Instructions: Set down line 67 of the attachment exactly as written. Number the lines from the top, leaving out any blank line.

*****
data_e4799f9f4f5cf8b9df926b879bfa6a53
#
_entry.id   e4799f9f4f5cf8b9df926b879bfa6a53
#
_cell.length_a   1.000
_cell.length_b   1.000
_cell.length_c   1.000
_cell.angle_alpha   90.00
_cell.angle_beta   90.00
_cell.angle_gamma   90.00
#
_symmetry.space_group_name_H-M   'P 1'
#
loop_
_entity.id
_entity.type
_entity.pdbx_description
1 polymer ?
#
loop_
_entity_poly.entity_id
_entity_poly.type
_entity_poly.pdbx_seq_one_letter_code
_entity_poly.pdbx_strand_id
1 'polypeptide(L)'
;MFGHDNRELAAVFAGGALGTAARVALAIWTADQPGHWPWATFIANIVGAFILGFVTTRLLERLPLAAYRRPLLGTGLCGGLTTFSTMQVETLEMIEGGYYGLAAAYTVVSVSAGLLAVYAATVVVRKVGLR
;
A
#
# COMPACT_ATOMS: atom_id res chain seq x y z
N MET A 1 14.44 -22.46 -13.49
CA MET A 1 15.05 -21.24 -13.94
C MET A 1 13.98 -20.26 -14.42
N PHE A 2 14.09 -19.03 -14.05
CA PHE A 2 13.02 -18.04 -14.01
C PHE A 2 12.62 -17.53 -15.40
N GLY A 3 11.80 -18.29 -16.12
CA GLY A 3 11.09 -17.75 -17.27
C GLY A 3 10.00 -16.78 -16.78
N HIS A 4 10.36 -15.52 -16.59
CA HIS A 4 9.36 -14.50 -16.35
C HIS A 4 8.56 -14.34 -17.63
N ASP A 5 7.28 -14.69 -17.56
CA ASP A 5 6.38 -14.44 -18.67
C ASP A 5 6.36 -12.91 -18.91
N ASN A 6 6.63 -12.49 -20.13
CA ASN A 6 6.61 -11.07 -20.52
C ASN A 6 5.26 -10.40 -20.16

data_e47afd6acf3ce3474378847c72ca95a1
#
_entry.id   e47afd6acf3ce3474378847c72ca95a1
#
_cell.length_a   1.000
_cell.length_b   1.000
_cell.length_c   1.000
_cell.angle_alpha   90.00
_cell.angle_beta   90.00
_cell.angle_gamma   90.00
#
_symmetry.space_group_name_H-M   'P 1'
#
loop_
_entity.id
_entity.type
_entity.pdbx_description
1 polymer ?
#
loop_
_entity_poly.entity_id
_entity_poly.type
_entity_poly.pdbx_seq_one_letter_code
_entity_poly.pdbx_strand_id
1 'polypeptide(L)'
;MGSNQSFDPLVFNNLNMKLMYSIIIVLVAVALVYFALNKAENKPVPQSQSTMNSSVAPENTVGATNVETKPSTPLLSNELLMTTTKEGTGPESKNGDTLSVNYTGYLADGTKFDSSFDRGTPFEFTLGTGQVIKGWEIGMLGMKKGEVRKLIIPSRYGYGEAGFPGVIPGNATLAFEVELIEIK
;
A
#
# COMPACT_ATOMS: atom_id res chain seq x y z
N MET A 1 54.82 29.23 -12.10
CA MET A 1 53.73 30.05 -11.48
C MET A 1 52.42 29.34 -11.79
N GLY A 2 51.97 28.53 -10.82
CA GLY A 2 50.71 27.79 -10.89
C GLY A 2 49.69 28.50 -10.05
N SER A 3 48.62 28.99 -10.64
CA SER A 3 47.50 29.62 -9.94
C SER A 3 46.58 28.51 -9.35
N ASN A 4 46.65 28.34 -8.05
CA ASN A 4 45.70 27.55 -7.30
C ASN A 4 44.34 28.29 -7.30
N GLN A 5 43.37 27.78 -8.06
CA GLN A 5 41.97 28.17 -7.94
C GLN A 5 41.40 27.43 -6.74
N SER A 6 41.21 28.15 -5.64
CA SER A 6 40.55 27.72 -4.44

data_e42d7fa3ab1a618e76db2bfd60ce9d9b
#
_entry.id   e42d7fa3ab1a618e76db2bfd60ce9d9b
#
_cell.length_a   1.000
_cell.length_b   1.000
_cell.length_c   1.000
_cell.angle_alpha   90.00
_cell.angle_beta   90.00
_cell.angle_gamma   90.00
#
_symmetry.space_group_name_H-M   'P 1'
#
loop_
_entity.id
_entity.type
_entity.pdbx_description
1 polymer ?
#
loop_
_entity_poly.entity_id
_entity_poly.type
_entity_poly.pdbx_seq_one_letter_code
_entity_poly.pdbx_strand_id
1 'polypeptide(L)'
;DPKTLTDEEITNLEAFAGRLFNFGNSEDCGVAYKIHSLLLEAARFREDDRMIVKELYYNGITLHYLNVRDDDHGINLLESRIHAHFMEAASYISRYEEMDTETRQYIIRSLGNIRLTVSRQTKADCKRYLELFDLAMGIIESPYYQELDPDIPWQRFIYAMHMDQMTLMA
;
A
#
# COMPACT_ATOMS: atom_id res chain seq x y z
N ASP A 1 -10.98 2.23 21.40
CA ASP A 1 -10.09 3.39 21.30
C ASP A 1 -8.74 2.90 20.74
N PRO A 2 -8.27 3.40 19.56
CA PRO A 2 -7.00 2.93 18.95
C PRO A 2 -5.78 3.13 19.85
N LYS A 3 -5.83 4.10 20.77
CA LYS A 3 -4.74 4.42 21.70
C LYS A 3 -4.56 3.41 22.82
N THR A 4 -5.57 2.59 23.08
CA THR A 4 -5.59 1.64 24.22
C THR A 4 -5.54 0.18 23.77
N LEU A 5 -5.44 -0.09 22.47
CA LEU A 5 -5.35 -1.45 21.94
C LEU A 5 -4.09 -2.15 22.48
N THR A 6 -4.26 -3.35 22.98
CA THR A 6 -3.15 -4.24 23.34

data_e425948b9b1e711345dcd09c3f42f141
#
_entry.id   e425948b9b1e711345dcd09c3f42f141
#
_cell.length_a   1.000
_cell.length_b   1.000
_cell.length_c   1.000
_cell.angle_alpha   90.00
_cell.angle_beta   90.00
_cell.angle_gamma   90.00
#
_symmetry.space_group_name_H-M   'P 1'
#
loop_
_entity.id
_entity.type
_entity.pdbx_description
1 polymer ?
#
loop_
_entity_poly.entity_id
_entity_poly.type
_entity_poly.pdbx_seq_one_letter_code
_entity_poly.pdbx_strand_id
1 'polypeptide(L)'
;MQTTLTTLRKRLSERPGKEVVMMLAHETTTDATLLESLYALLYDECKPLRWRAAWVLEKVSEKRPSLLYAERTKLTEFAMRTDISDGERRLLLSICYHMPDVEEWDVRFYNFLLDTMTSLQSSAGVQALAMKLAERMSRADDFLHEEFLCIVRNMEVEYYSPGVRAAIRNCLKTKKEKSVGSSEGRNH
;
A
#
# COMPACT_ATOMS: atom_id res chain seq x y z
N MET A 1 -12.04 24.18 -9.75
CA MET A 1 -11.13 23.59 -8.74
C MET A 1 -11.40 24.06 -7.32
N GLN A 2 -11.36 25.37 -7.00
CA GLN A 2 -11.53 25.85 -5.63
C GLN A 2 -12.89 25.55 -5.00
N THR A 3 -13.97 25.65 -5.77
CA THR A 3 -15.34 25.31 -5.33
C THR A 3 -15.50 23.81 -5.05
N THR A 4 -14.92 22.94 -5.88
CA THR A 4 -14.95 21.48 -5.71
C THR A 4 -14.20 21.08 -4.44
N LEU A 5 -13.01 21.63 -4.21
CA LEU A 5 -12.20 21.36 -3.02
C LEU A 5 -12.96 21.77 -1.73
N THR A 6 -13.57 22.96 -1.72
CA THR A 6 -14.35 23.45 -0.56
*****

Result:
#